Fraternity engenders leaders in business

The co-ed organization has prepared students for challenges in the business world.

by Derrick Biney

Although its name is made up of letters from the Greek alphabet, Alpha Kappa Psi fraternity isnít a traditional greek organization.

Itís a student organization with a professional focus and a Carlson School of Management connection.

Since joining Alpha Kappa Psi in fall 2002, three Carlson School students: Ashley Burlage, Matt McEwen and Steve Tobkin are making an impact on the University campus because of leadership skills they have developed in their co-ed fraternity.

The local chapter of Alpha Kappa Psi, Alpha Eta was founded in 1922. The organization is called a ìfraternity,” because it was originally all-male and became co-ed in 1976.

The fraternityís focus is to develop students into business leaders who are ready to face the challenges of the business world, said Tobkin, a finance and entrepreneurship senior.

McEwen said that while all fraternities and sororities focus on advancement, Alpha Kappa Psi is career-oriented rather than socially oriented.

Members attend conferences that focus on developing leadership and communication skills, take part in résumé workshops and mock interviews, work on community service projects and help each other in classes, he said.

McEwen, finance senior and the fraternityís president, said he did not know much about business until he joined the fraternity.

Burlage, a marketing senior, said if she has learned anything through her involvement, ìitís how to work hard, play hard and how to give back to the community.”

Most people who join the fraternity have a common interest in business, Tobkin said. However, the fraternityís membership is open to all University students regardless of their major.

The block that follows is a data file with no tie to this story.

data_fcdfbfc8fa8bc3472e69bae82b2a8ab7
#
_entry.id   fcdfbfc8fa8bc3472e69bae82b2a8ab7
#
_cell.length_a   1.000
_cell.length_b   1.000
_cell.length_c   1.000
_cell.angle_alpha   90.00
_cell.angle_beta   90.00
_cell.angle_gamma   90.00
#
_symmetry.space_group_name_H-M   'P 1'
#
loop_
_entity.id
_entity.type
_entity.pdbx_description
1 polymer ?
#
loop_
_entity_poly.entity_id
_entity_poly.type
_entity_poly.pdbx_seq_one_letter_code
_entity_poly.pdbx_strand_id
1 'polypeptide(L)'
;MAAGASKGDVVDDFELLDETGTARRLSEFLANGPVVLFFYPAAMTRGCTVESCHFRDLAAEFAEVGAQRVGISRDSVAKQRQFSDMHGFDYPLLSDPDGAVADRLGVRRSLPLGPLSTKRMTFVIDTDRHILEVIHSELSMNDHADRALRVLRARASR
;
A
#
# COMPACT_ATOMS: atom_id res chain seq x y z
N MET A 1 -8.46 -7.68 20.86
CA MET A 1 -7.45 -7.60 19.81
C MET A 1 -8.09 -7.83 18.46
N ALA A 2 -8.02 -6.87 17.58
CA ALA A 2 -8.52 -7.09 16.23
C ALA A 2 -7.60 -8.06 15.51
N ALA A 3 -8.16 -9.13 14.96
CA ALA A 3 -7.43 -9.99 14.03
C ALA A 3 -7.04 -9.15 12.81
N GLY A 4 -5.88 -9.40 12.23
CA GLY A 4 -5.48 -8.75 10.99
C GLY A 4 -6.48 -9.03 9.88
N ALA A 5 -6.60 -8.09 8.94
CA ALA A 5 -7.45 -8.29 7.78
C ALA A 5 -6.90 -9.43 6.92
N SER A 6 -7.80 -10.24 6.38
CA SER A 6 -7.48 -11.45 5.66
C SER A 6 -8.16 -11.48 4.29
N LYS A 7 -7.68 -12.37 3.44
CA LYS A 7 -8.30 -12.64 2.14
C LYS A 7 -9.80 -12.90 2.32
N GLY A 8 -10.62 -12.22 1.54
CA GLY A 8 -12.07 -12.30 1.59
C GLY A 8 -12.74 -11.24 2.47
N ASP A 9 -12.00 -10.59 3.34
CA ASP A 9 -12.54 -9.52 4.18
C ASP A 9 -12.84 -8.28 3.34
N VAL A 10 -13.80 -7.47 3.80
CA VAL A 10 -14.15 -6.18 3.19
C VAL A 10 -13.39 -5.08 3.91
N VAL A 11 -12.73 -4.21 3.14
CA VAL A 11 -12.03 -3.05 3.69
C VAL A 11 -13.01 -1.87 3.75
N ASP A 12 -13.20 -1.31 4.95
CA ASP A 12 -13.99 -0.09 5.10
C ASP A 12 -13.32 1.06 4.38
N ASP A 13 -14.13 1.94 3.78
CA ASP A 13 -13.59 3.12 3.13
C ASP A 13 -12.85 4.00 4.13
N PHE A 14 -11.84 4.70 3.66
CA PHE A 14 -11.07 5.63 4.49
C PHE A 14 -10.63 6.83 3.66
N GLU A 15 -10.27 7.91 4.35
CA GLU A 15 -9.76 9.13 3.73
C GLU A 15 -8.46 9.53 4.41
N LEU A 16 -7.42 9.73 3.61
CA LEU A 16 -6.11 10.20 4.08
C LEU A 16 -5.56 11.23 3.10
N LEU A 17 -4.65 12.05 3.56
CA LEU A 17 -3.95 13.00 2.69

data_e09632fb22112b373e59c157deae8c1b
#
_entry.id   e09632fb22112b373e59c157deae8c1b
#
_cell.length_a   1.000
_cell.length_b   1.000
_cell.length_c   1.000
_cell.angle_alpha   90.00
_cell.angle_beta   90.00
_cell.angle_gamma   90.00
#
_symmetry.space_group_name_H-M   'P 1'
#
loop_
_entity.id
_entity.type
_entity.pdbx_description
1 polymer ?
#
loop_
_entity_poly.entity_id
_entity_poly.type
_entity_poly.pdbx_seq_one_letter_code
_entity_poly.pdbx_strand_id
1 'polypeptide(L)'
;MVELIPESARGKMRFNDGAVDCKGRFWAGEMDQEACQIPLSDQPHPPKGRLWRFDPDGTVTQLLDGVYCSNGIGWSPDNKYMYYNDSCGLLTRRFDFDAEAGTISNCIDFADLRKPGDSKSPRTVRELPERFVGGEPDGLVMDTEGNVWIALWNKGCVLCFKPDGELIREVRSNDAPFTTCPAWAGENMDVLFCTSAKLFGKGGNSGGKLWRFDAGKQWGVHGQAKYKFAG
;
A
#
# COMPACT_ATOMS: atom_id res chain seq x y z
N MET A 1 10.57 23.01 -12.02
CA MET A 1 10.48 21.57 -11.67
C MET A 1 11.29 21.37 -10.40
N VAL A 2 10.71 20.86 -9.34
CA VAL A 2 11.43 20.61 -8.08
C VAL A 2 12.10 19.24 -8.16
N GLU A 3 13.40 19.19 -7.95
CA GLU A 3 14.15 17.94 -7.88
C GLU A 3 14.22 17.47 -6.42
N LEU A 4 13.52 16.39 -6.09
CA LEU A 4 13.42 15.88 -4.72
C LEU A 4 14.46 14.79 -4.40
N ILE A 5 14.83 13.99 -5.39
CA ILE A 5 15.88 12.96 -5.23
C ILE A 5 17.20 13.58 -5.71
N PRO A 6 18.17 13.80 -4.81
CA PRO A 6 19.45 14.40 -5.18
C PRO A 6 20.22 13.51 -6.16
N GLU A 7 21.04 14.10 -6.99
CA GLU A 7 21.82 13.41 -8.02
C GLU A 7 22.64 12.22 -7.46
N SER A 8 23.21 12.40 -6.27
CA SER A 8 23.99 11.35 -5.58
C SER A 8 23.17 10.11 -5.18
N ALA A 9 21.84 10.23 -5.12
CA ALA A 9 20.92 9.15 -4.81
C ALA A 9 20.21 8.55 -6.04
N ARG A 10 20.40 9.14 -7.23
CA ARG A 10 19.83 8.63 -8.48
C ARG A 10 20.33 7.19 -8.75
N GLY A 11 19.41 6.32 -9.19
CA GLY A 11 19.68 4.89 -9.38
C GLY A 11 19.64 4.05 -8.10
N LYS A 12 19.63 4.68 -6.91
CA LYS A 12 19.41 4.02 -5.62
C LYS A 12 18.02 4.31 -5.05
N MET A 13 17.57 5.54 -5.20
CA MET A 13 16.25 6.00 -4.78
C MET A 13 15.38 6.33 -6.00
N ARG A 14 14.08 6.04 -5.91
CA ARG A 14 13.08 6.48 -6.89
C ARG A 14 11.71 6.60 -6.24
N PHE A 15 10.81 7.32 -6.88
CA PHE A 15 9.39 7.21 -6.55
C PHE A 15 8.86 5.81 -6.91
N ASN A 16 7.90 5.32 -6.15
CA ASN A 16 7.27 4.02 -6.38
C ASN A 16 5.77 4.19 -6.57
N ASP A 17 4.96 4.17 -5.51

When new members join, fraternity members are able to offer advice to underclassmen on how to navigate the University ó from giving advice on which classes to take to how to be successful in class, Tobkin said.

Older students give back to younger students through sharing life experiences and college experiences, he said.

Chad Crowley, alumni adviser for Alpha Kappa Psi, said that by connecting with other members of the fraternity who were already in the business sector, he was instructed on how to prepare for an interview for the particular company he wanted to work for.

When going into the business world, having the ability to communicate is an important quality to have, said Crowley, who now works for Ingersoll Rand, a worldwide manufacturing company.

Before they enter the business world, members are encouraged to take on leadership roles in other organizations, Tobkin said.

This is evident with Burlage, who is the president of Carlsonís student board ó a governing body that represents all of the schoolís 23 student organizations.

Crowley said members of the fraternity have dual roles within their organization and other student groups within Carlson.

ìItís a good opportunity for them to apply the skills that they learn through Alpha Kappa Psi and also a way for them to apply what they learn in other groups as well,” Crowley said.

McEwen said members have worked within many aspects of the University, such as the Student Services Fees committee.

Greek or student organization?

The co-ed fraternity is not affiliated with the Inter-Fraternity Council at the University, McEwen said.

The fraternity aligns itself as a professional organization rather than being recognized as greek, but they do function like a greek organization in terms of rules of operation, as well as having guidelines and procedures to follow when electing students to serve on boards, Crowley said.

The fraternity also participates in Universitywide activities such as homecoming, but they are placed in the community organization category, Tobkin said.

There are also several other Carlson student-organizations with greek-lettered names, such as Beta Alpha Psi for accounting students, and Pi Sigma Epsilon for marketing and sales-management students.